It is a business that delivers R4bn in revenues, nearly R800m in EBITDA, after tax – R460m. If, however, the transaction does not go through – would this have an impact on the sustainability of Tongaat, given that R5bn was going to be used to repay debt? 

It certainly puts us on another trajectory completely. We need to consider Plan B and Plan C in terms of how we keep Tongaat. I’m very optimistic. First of all, I’m optimistic that the deal will go ahead. I believe our modelling is sound and I believe that we don’t have a MAC event at the moment, but if we have to keep the starch business – then we will make sure that this business continues. But we will need to go back to our lenders, our borrowers, we potentially would have to renegotiate some of the terms in terms of our debt, and at the same time – we continue streamlining our business.

We have improved our cash flow this year by over a billion rand in less than nine months and our commitment is to improve our cash flow by R3bn by the end of this financial year that we’re in at the moment. So, we’ve made significant progress in terms of streamlining this business and making it a far more efficient business. We seem to have a good crop in our sugar business. We continue focusing on our property portfolio – we have a really great portfolio of premium property on the KZN North Coast.

So, there are many moving parts in terms of how we are viewing the business. We’re not going to roll over, certainly I’m not going to roll over my management team should we have to keep the starch business. I think we just need to knuckle down and make the business work, either way. Though, I remain optimistic. 

What is this material adverse change or MAC that you’ve referred to? We’ve heard of force majeure – is it something similar?

What it suggests in the way I understand it (I’m not an expert – I’ve actually got my legal counsel tonight for a full session), but I think the way generally it works is: if you have a business that has multiple customers and you sell one business to the purchaser – they buy the business as a going concern. And if something changes within that business from the time you signed the deal until transfer essentially takes place (until you’ve cleared all the hurdles). If, for example, a massive customer decided to leave or there was a change in supply or people started importing product versus buying from yourself directly – one would call that a material adverse change in the organisation.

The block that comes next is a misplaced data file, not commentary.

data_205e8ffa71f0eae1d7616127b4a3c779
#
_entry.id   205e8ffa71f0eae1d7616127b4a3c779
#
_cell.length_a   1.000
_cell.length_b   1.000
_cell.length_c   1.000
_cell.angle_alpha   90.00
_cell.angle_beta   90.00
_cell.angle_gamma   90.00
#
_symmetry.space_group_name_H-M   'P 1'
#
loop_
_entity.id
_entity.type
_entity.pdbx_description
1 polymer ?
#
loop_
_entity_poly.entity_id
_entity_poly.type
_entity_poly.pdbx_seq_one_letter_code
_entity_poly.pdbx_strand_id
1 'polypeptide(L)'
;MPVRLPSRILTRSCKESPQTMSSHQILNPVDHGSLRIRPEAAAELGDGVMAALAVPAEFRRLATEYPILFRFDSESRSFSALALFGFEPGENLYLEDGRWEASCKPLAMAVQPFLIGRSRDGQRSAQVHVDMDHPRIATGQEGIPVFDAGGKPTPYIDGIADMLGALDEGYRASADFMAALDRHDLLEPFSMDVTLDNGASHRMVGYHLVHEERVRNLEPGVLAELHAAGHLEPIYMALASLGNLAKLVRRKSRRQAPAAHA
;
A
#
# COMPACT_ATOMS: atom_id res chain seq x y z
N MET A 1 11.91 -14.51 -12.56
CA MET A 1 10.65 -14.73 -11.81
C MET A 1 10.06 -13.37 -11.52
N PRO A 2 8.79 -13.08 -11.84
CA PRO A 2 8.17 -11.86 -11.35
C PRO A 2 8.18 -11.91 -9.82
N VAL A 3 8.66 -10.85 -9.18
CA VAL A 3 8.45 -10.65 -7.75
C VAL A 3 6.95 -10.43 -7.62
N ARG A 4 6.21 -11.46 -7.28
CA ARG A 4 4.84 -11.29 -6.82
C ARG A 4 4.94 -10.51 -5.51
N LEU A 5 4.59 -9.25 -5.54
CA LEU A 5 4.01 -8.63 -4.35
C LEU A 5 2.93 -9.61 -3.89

Now, obviously with Covid-19 coming along, it has impacted many businesses – now ours is just one of them. I suppose Barloworld are looking at this and saying there is going to be a material change in terms of the EBITDA that your business will generate. In terms of ours, it’s a reduction of 17.5% on EBITDA, bearing in mind – it’s a forward looking calculation. So, by full year 2021 – we need to be 17.5% down on EBITDA vs. our financial year 20. So, it becomes quite complex when you’re calculating it and how you view all the various working parts getting to whether it is a material change or not. This is the crux of the discussion we’re going to have.

Gavin, we’re seeing wider implications of this, though. Many companies are now trying to get out of their leases, because they’ve realised you don’t need a big office anymore, you can send people to work from home and thus cut back on the office accommodations. There would be others who were purchasing companies or like Barloworld, who are now seeing that the economy is in a different place – so maybe they can get a discount. Is this a discussion to renegotiate the price or is it an outright cancellation of the deal?

There’s actually been no discussion, Alec. To date, I have had no indication as to what the preferred outcome of this process would be. I assume in the days to come, we will start getting engaged, but to be fair to the CEO of Barloworld – on each engagement I’ve had with him, he has been committed to the deal and his board, via himself, has been committed to the deal. So, I’ve got no reason to believe that they’re not committed to the deal. The reason for calling the MAC so early is still a bit of a mystery to me.